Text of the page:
- It was suggested by the Husband’s solicitor that given the Wife had failed to refer to the debt to her parents of $50,000 in the financial statement, that the documents evidencing the loan were not documents that she took seriously;
- The Court referred to the case of Biltoft & Biltoft that generally unsecured liabilities would be deducted from the value of assets when ascertaining the value of a property pool, this practice being subject to certain exceptions available in the Judge’s discretion, including whether or not the debt is likely to be enforced;
- The Court held however that while the debt was actionable (i.e. enforceable, by virtue of it being payable on demand and not statute barred) the Wife’s parents were unlikely to call upon the debt any time soon, if at all.
The take home message
When a Court determines whether a sum advanced is a gift or a loan to be included in the pool, the court looks to:
a. Whether the loan is documented;
b. Whether there has been a call for repayment of the loan;
c. Whether there has in fact been some repayment of the loan;
d. Whether there is likely to be a call for repayment of the loan in the future by the person who loaned the money.
If you want to protect your parents and yourself in relation to the treatment of a sum advanced as a loan, we therefore suggest that you have the loan documented in writing including with respect to any terms of interest, to avoid any doubt about the intentions of the parties. Your parents may also wish to have the loan secured by a registered mortgage over your property. Furthermore, we recommend that you make regular and ongoing repayments to your parents of the loan, during the relationship and following separation. Repayment of a loan after property settlement proceedings are commenced may be seen by a Court as a non-genuine attempt to portray that a loan is repayable, when in fact there was never a genuine attempt by your parents to enforce repayment of the loan.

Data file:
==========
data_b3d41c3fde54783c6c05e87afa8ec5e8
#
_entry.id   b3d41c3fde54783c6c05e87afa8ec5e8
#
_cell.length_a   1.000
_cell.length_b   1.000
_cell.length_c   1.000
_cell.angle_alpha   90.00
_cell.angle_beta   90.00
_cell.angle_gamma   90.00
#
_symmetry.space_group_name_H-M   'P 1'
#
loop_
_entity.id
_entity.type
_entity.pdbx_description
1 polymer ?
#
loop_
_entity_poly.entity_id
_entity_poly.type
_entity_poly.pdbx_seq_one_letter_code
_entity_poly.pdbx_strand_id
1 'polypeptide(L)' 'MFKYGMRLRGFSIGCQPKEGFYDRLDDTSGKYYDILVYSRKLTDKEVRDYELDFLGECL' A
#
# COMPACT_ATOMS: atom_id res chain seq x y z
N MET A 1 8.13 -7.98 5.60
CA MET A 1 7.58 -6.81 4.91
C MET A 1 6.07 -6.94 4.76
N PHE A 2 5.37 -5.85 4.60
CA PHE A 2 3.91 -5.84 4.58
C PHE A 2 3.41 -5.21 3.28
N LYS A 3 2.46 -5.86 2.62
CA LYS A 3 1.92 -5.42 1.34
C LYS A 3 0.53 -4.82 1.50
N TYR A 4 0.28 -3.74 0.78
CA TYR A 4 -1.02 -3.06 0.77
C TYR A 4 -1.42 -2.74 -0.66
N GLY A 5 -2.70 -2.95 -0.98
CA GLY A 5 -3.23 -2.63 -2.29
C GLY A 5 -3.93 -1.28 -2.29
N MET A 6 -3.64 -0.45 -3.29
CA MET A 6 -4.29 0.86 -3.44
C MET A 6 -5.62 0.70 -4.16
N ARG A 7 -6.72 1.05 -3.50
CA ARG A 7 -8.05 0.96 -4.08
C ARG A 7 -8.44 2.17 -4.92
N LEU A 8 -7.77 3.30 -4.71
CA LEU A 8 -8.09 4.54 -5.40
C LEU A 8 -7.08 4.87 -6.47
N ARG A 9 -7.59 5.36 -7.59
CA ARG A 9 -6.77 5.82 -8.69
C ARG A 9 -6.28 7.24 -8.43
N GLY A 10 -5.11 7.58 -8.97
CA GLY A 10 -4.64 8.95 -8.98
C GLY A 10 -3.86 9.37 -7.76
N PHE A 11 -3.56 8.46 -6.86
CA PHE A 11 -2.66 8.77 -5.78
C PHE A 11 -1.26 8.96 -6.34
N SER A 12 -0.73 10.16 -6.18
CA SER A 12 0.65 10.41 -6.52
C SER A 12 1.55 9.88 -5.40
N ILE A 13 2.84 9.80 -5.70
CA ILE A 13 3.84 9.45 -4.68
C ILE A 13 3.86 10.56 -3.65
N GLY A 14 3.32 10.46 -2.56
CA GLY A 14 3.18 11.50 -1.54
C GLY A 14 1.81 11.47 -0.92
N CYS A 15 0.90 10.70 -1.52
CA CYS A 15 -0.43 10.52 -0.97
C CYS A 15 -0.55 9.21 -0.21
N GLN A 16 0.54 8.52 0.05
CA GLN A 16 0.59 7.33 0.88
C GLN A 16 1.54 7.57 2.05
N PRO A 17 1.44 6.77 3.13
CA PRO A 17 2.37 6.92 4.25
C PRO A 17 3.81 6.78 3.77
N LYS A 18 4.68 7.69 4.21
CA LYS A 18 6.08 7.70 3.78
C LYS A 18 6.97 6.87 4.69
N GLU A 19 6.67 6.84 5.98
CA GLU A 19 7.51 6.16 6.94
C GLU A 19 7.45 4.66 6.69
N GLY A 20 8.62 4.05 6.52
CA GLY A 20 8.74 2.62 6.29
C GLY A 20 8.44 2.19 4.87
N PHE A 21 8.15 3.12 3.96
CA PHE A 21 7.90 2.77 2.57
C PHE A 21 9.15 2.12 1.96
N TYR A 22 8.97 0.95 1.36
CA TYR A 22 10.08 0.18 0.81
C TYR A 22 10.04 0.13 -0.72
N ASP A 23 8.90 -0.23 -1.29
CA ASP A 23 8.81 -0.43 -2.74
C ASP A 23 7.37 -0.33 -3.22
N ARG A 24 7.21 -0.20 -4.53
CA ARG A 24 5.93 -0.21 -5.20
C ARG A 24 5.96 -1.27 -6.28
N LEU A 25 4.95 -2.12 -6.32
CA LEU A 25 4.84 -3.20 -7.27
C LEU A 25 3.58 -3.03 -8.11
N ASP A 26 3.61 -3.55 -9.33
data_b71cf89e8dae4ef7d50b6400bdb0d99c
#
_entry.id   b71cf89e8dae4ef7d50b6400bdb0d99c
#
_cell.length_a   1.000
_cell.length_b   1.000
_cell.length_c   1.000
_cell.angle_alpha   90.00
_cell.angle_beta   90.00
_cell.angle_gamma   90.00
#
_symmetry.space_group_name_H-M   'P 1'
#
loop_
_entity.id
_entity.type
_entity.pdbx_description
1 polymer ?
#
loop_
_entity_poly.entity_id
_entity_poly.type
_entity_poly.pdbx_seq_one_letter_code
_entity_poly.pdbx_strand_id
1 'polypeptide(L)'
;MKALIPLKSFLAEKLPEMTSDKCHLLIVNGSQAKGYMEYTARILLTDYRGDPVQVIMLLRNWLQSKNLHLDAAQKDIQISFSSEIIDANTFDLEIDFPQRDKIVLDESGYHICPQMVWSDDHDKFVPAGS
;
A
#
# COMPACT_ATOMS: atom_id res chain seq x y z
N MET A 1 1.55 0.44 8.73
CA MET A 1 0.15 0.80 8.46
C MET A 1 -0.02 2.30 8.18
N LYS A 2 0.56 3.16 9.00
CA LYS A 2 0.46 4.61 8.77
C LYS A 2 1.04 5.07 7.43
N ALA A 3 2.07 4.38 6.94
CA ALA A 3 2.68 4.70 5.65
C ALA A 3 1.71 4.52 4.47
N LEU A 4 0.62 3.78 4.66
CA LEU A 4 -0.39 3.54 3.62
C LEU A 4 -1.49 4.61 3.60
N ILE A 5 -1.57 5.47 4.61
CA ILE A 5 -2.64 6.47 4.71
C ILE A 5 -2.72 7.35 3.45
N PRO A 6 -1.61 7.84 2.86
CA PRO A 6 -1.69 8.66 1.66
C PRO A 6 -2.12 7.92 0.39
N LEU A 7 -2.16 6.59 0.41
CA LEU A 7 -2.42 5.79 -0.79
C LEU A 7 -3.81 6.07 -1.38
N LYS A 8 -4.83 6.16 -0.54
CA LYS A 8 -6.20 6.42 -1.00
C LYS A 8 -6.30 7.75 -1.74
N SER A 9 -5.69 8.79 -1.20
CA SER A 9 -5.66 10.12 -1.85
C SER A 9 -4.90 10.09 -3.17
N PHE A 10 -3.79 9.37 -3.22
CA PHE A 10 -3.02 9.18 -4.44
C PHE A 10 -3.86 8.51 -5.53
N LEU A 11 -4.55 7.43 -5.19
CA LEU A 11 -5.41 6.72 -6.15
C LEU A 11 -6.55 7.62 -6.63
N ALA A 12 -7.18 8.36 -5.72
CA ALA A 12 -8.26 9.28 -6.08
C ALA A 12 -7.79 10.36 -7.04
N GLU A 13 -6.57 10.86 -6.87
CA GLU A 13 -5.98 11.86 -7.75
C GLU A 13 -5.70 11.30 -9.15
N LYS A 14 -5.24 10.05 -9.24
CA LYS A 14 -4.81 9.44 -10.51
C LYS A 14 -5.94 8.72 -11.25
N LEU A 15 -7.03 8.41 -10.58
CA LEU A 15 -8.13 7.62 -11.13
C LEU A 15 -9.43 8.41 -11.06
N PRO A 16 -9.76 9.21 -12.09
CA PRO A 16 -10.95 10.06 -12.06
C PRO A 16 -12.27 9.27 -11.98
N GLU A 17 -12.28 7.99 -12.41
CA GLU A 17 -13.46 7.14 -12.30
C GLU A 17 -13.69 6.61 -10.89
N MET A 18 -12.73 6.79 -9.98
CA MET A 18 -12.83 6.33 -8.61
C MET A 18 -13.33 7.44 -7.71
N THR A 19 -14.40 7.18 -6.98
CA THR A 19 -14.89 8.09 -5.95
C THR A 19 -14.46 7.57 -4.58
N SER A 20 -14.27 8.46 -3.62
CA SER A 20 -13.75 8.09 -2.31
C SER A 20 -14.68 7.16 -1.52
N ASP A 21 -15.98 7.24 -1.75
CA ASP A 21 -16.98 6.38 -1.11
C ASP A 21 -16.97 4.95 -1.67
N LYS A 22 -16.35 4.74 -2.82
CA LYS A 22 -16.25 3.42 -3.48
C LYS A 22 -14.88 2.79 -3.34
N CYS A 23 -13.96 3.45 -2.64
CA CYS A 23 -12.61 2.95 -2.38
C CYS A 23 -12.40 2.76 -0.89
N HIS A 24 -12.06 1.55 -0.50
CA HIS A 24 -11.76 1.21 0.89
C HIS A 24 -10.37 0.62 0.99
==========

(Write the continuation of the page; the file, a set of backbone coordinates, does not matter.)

If your parents have lend money to you, we strongly advise you to do the above, so as to better protect you and your parents against the reach of the Family Court.
Are you in a situation where you have separated, your parents have lent you money for the purpose of a property and you are not sure whether it would be treated by a Court as a gift or a loan? Contact us to have a book a reduced rate consultation with our family law expert, Courtney Barton, to have a confidential discussion about your individual circumstances.